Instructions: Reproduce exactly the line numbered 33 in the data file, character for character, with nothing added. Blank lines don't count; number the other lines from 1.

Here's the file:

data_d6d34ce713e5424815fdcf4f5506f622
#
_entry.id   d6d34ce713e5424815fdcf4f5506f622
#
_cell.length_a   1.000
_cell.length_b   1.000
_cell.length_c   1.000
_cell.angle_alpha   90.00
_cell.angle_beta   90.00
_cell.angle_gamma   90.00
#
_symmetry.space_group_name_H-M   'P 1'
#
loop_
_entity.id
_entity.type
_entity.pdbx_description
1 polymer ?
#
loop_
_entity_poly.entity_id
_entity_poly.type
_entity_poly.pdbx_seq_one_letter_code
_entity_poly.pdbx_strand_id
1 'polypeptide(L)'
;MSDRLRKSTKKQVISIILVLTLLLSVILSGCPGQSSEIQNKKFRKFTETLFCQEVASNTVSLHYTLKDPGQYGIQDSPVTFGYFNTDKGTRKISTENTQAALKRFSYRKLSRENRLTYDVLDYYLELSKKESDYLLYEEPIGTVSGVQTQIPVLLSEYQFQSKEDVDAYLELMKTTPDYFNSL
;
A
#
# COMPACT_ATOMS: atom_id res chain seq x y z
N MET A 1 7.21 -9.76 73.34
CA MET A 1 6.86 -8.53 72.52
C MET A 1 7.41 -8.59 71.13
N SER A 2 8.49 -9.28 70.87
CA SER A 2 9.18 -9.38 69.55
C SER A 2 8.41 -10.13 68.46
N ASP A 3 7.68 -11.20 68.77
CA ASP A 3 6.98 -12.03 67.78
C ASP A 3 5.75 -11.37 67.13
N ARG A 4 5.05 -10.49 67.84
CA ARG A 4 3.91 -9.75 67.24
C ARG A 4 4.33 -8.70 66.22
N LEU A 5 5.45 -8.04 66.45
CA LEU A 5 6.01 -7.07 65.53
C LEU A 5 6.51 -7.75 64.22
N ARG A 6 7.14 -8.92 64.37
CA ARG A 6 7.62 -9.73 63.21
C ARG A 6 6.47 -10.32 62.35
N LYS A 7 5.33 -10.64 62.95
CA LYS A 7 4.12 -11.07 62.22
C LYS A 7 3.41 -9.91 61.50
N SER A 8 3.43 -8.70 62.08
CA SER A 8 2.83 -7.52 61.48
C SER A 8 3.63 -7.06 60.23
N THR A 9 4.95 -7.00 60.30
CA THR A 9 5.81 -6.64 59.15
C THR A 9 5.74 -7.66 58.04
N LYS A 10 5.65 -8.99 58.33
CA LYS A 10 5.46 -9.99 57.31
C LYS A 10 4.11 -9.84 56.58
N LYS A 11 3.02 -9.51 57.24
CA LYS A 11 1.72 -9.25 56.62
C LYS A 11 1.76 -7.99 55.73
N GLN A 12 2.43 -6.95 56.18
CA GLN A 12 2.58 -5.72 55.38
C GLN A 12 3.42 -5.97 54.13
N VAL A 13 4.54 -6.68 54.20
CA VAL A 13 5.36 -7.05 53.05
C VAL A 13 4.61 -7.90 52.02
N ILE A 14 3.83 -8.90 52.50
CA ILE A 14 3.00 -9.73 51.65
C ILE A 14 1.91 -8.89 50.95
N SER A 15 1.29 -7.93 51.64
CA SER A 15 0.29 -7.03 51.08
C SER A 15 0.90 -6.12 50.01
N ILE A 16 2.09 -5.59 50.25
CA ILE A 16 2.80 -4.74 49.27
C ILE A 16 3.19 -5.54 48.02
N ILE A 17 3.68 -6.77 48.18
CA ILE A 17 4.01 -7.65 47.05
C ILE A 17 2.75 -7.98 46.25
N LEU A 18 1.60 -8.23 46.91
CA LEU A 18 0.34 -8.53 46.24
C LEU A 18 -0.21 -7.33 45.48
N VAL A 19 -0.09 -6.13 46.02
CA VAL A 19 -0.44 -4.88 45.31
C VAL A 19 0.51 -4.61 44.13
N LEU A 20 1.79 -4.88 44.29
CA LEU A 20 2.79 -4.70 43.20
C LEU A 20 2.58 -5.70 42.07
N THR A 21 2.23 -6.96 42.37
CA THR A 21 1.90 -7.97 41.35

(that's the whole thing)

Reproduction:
C MET A 1 7.41 -8.59 71.13